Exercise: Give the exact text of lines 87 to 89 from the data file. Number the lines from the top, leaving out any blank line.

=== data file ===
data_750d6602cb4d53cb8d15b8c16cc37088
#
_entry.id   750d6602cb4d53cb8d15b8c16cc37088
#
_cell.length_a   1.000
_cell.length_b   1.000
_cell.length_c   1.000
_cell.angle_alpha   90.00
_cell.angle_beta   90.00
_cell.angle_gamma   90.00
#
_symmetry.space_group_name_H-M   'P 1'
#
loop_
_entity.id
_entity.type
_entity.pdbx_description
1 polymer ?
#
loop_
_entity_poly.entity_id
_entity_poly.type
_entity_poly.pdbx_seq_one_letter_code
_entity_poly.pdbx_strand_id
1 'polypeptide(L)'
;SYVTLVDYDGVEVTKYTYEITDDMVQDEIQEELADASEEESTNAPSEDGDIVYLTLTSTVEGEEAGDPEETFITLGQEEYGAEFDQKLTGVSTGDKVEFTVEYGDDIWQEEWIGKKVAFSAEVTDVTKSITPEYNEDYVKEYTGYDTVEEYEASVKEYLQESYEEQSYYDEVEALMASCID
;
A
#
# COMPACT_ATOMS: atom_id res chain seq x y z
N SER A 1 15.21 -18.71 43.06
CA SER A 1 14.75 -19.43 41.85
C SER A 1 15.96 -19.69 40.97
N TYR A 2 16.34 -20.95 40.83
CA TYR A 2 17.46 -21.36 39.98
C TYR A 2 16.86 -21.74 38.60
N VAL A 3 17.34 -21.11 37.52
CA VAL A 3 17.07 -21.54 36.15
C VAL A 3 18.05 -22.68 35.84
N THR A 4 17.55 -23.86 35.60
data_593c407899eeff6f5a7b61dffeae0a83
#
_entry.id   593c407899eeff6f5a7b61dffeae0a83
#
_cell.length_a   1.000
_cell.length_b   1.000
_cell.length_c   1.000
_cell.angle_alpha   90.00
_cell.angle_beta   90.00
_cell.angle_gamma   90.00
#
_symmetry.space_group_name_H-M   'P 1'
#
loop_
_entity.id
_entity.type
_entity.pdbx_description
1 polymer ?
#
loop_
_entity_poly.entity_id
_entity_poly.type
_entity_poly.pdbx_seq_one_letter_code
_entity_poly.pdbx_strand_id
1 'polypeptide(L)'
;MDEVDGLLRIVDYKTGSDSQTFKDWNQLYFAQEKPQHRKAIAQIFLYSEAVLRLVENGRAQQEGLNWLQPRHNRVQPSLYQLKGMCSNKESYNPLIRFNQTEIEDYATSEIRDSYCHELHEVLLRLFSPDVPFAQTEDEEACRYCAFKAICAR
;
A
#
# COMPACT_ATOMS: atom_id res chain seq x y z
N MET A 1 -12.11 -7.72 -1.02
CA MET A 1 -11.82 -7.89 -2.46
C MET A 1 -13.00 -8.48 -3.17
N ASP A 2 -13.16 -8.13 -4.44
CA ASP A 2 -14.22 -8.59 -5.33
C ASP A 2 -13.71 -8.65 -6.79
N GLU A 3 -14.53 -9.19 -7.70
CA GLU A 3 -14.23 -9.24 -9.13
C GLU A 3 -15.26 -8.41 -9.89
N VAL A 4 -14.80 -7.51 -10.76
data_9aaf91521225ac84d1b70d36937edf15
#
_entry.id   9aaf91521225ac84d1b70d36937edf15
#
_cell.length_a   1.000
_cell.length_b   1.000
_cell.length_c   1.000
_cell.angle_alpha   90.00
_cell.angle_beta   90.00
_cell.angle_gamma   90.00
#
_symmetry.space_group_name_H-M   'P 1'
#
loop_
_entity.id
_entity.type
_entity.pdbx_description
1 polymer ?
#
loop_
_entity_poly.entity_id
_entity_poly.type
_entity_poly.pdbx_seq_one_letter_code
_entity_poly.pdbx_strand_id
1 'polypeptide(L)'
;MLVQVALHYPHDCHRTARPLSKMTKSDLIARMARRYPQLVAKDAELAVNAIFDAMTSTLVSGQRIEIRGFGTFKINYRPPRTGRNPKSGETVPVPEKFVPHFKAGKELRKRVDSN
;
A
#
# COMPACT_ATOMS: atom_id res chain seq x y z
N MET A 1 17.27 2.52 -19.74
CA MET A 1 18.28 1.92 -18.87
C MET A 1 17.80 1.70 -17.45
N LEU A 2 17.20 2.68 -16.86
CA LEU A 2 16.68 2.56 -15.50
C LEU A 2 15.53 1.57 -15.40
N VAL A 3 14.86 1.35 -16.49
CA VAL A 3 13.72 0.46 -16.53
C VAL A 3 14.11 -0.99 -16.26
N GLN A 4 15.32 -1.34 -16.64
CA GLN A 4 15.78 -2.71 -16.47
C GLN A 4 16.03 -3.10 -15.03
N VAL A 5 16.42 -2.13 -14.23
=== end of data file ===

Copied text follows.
_cell.length_c   1.000
_cell.angle_alpha   90.00
_cell.angle_beta   90.00